WordPress - Creating our plugin settings page with inputs

In the previous tutorial, we’ve created our two admin pages and linked them from our menu items for the admins. Now, let’s add inputs to our settings page, namely the ($this->plugin_name.’-admin-settings-display.php’).

<div class="wrap"> 
<h2>MarketoForms Settings</h2>
<?php settings_errors(); ?>
<form method="POST" action="options.php">
<?php
settings_fields( 'marketoforms_settings' );
do_settings_sections( 'marketoforms_settings' );
?>
<?php submit_button(); ?>
</form>
</div>

Now, let’s see what we are doing here. First of all we want to see if there are any errors. That is why we start by calling the settings_errors() function (https://developer.wordpress.org/reference/functions/settings_errors/). After this, we call the settings_fields() function, which should output the security fields for our settings form; and we call do_settings_sections() which outputs all the settings sections (and form fields) — identified here as “marketo_settings” — that we create for this particular page.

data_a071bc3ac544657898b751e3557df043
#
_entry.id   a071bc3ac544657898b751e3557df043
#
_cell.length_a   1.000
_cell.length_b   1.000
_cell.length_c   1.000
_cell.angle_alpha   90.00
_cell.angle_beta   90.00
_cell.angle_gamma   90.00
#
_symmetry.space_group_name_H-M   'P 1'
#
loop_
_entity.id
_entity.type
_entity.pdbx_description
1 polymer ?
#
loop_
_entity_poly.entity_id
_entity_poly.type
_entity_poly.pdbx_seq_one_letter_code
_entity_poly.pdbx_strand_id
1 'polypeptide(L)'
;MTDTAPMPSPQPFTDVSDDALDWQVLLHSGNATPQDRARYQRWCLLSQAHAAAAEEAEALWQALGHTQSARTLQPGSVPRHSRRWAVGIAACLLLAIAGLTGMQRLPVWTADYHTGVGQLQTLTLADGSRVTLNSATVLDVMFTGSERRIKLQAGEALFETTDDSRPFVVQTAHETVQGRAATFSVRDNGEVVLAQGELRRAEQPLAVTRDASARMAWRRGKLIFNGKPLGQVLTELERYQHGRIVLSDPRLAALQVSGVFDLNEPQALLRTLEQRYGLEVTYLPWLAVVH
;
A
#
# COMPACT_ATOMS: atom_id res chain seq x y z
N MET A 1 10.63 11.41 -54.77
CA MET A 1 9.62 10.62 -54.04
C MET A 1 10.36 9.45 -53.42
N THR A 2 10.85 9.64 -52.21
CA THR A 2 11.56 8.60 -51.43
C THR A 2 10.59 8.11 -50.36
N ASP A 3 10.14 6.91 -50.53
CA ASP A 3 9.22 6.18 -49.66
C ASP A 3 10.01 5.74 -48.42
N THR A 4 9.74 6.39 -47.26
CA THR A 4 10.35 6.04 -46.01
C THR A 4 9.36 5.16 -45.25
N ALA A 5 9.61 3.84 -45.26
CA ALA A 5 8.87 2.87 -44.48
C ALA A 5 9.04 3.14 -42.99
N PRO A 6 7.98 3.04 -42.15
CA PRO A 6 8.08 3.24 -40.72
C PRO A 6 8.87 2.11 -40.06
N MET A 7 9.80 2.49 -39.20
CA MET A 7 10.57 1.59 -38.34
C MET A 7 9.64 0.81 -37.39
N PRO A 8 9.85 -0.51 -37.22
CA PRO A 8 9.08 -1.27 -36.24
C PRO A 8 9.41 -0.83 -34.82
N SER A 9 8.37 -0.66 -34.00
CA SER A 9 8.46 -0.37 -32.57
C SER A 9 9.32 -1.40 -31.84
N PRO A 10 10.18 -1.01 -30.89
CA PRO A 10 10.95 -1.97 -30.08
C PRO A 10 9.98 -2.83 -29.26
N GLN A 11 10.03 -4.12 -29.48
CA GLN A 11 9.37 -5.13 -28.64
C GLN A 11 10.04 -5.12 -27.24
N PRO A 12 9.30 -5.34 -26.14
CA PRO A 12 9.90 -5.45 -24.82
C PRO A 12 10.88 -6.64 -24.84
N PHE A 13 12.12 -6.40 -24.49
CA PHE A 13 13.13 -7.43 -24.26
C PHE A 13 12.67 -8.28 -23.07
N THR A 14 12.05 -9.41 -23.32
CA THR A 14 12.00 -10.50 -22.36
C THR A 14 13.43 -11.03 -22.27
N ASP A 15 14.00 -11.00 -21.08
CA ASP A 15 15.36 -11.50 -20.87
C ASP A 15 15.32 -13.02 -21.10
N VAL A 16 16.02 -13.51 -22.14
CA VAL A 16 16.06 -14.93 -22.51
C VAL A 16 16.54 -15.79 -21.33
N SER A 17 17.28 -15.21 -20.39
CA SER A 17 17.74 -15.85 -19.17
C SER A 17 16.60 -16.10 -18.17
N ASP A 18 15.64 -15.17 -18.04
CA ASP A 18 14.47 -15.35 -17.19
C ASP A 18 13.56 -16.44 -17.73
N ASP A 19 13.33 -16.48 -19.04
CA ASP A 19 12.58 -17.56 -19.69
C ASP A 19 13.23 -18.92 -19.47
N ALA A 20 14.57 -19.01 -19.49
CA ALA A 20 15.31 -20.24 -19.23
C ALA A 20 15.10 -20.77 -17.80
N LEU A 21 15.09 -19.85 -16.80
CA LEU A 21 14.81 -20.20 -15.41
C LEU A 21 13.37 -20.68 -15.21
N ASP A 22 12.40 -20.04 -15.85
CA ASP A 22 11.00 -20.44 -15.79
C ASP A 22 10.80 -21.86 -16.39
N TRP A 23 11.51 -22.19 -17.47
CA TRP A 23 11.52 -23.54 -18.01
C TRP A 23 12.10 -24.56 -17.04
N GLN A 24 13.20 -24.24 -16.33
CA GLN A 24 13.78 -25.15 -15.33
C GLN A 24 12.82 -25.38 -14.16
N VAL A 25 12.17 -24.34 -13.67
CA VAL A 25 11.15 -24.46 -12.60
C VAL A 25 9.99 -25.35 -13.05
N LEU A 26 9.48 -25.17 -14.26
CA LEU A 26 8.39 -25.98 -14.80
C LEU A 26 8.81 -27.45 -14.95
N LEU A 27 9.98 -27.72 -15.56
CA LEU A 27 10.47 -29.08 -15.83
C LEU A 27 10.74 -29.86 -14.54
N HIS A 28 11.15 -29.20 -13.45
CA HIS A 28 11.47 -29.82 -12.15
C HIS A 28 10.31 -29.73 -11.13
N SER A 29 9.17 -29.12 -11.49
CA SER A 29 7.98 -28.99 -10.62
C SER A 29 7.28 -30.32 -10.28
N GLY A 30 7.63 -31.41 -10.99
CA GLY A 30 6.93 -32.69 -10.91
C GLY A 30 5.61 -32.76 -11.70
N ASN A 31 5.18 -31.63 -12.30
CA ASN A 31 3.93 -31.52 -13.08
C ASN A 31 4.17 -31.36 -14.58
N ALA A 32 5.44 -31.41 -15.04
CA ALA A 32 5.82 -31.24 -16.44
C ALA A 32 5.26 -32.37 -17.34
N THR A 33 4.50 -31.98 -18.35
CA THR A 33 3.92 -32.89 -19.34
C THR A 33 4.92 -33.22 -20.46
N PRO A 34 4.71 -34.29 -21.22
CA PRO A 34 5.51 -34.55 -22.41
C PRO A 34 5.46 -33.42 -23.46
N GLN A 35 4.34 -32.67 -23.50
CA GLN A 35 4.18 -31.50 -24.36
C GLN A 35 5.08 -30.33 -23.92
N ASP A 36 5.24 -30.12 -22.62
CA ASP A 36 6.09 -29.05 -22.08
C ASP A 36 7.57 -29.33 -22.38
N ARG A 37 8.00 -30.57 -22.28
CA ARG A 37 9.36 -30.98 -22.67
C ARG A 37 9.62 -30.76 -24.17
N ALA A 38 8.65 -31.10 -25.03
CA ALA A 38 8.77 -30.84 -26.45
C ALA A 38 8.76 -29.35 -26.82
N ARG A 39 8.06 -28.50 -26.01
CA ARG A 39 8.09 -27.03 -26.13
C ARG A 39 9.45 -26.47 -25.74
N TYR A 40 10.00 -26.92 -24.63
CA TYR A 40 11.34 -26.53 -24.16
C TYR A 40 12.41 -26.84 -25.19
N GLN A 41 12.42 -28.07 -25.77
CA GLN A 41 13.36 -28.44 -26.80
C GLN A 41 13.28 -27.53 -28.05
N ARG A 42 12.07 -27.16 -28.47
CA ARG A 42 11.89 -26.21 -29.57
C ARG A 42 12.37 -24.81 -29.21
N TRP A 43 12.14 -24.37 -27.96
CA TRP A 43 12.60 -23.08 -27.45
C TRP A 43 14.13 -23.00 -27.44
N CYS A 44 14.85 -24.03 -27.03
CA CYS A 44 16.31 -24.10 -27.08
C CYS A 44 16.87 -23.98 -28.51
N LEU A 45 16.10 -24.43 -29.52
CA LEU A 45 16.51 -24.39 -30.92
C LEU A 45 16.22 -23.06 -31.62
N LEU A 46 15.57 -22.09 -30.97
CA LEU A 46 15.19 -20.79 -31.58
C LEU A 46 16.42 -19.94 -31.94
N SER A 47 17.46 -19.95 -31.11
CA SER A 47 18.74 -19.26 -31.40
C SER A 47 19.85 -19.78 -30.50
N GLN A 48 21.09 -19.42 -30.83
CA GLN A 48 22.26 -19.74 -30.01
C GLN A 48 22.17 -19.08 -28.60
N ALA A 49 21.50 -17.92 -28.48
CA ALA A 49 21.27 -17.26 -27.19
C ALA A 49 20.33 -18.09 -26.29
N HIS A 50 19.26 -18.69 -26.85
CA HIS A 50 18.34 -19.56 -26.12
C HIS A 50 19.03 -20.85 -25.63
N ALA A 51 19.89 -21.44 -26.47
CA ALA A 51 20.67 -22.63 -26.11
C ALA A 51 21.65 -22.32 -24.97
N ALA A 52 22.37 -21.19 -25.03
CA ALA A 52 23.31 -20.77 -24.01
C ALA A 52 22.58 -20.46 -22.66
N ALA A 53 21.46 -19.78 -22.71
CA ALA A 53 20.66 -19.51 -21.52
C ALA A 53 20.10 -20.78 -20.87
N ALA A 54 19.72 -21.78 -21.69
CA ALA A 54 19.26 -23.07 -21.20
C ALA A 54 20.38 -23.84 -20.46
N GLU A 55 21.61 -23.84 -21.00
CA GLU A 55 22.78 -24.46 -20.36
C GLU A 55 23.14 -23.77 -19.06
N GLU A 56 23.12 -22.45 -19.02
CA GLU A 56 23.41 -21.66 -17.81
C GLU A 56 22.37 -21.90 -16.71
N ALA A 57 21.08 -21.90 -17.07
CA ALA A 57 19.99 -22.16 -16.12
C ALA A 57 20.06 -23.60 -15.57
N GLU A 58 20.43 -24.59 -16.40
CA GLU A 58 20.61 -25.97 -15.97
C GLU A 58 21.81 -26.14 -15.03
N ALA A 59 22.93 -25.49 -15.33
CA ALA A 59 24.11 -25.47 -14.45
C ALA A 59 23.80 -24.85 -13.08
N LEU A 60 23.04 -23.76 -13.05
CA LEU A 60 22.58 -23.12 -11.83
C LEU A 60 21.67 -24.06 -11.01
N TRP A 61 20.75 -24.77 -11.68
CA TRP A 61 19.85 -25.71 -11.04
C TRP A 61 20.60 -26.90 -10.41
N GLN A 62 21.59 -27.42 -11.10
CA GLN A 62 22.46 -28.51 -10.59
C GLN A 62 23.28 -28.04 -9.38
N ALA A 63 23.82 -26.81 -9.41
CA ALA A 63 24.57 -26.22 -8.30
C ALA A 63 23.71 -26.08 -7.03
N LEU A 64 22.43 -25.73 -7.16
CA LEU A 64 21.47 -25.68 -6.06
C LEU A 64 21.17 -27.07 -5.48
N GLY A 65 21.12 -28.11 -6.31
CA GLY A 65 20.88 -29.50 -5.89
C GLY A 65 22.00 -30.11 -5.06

Once we did this, we have to register the section and the fields necessary for setting the plugin. So, let’s go to our class-marketoforms-admin.php file and update the __construct() method to register these by using the registerAndBuildFields(). We use the admin_init hook in order to call the necessary functions that will register the sections and fields:

public function __construct( $plugin_name, $version ) {
$this->plugin_name = $plugin_name;
$this->version = $version;
add_action('admin_menu', array($this, 'addAdminMenuItems'), 9);
add_action('admin_init', array( $this, 'registerAndBuildFields' ));
}

Now, after we create the registerAndBuildFields() method, we start calling the necessary functions for creating our first input.